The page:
I wonder why no-one has put such a simple solution forward before now…

  9. Jacqueline Emmerson

    At our firm, Emmersons Solicitors in the North East, our conveyancers never stop. We don’t operate a cheap pile em high operation. I monitor their workloads and if they get too busy take on more staff. However, there are many things that mess up a chain. Cheap, pile it high operations where they haven’t got time to get to all of their files in time. Thus our staff end up doing part of the work that their counterpart ought to be doing. The banking system collapsing, that has happened three times in the last six months and is truly exhausting for our staff and our bank manager, we are lucky enough to be able to deal with him directly and not a call centre. Clients who forget to send back important documents in time. Clients who decide to go on holiday at the last minute and so can’t take part in the process when we need them to. Lenders who won’t answer queries or won’t deal in a timely fashion with reports that we have sent to them. Reports that protect the lender and which they demand. Lenders who delay sending out mortgage offers, or who won’t provide a final balance quickly. Let’s not forget the endless anti money laundering hoops that we have to jump through. The client who forgets to tell you until the last minute that part of their funds will be provided by a relative who happens to live overseas. This is despite the fact that we make it clear that the sooner we are informed of this the sooner we can do money laundering checks. These are essential. I am not going to jail because someone wants to clean money through our office.  I could on. Needless to say our staff rarely take a full lunch break, often no break and go home shattered at the end of every week. We don’t require sympathy that’s the way  job is. However, it is not right to constantly blame the legal profession for everything. As you can see from the above list the issues are many.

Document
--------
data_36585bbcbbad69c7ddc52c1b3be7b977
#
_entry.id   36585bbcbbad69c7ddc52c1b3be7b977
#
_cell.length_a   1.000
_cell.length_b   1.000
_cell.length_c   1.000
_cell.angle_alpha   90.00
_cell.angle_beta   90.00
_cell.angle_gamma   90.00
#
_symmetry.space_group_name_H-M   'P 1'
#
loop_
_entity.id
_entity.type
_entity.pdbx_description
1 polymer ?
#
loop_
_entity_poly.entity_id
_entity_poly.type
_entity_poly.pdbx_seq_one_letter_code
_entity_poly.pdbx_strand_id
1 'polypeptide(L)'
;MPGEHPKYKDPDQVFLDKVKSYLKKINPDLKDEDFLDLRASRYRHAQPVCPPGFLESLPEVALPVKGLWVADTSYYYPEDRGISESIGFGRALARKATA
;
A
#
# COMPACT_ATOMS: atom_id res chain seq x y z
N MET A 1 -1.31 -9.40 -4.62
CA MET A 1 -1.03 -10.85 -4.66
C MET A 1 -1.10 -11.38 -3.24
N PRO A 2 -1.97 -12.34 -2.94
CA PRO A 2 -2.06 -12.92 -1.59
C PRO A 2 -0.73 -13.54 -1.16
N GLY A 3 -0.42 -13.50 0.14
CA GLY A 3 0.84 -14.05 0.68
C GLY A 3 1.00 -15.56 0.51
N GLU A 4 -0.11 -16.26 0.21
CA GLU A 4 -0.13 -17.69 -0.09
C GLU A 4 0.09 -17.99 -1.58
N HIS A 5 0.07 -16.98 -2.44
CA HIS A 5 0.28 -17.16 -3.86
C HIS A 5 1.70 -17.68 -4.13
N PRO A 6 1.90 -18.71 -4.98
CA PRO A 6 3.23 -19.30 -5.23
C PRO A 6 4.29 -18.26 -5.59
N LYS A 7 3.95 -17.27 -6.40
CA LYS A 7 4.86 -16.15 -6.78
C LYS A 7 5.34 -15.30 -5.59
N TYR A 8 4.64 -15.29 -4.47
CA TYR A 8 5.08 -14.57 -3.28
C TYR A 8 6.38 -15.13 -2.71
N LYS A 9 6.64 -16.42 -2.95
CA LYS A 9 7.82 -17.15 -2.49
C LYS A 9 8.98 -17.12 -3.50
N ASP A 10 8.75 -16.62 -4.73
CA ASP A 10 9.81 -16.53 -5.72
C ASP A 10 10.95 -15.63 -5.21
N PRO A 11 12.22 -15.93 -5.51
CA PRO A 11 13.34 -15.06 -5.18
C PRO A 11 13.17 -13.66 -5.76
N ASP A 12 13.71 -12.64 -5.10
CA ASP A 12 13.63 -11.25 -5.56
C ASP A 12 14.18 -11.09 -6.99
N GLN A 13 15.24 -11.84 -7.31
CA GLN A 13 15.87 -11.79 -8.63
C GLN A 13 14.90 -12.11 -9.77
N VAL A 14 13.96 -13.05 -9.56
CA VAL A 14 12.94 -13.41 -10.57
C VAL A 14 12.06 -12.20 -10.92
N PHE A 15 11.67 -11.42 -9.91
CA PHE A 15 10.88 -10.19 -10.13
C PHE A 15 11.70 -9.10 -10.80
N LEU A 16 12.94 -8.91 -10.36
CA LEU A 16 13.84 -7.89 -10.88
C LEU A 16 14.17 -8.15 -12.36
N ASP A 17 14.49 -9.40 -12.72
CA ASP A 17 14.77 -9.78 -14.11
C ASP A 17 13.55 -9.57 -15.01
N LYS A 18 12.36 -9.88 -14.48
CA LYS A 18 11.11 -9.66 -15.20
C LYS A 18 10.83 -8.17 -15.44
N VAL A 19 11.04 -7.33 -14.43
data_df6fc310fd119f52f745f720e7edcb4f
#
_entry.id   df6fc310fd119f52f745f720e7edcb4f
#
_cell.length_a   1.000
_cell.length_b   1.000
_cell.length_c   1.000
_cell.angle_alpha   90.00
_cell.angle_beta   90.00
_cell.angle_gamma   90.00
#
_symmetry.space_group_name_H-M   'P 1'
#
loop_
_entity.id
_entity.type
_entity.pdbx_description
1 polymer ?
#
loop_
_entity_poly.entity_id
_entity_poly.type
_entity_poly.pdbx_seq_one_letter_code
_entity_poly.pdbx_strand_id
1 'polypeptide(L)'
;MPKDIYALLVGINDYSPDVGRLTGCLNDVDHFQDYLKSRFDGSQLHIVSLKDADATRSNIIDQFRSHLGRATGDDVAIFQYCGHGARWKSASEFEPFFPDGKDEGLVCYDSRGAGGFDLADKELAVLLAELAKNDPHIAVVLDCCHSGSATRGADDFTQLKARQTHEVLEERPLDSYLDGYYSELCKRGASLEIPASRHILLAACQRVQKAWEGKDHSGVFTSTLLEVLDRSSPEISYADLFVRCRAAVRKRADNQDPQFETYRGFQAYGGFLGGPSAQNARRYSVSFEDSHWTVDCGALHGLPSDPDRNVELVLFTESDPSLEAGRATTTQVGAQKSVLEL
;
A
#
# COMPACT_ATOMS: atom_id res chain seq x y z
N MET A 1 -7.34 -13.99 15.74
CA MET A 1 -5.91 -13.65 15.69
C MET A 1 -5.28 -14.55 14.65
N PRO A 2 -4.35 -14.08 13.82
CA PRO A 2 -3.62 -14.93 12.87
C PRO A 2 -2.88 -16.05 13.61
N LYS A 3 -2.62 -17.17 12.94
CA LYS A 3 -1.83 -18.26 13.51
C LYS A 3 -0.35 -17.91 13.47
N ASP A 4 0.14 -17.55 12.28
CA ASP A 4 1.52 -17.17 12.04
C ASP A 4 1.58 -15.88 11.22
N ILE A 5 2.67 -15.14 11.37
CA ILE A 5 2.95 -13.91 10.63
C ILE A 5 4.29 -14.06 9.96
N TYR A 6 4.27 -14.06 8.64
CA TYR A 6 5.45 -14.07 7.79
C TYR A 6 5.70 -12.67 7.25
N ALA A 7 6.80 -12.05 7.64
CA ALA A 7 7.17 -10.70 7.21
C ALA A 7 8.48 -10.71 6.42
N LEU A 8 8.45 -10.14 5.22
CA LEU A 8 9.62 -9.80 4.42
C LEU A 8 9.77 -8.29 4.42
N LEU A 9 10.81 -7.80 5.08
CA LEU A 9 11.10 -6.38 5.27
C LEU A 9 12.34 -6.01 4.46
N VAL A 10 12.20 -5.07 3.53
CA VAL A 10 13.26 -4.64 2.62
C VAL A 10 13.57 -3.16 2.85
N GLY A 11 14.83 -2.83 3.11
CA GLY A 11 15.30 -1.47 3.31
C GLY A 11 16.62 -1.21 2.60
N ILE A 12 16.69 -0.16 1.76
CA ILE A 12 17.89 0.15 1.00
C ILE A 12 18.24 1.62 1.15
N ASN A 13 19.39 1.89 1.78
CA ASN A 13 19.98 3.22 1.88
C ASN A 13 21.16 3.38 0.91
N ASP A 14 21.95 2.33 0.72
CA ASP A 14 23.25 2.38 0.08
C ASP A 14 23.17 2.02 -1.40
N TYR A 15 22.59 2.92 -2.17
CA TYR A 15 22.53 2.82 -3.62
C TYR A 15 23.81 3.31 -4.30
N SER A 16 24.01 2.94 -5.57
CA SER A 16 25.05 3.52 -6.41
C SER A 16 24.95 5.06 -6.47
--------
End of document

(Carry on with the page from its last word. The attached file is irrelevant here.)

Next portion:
1. PeeBee

      Ms Emmerson

      You have provided a fairly comprehensive but certainly not exhaustive list of the issues that face your profession in the conveyancing process, which many of us mere mortal estate Agents may not have taken the time to fully appreciate so thank you for drawing those to our attention – however I feel I must take you to task somewhat on one of the things you state:

      ” I monitor their workloads and if they get too busy take on more staff.”

      Sounds wonderful.  A caring employer… finger on the pulse… react to situations as and when they happen.

      Here’s my problems though.  Firstly, would I be correct in imagining the recruitment process for conveyancers takes AT LEAST two months?  That would be time for a good half of your current workload to fall through the machine, would it not?

      What if the ‘busy times’ you refer to simply drop off – become the ‘quiet times’ we all know form a good part of the year?  Redundancies?  Lay-offs?

      Companies should try what my local ‘pet’ solicitor does – closes the book on new cases when he can’t see over the top of the pile on his desk.

      Works a treat…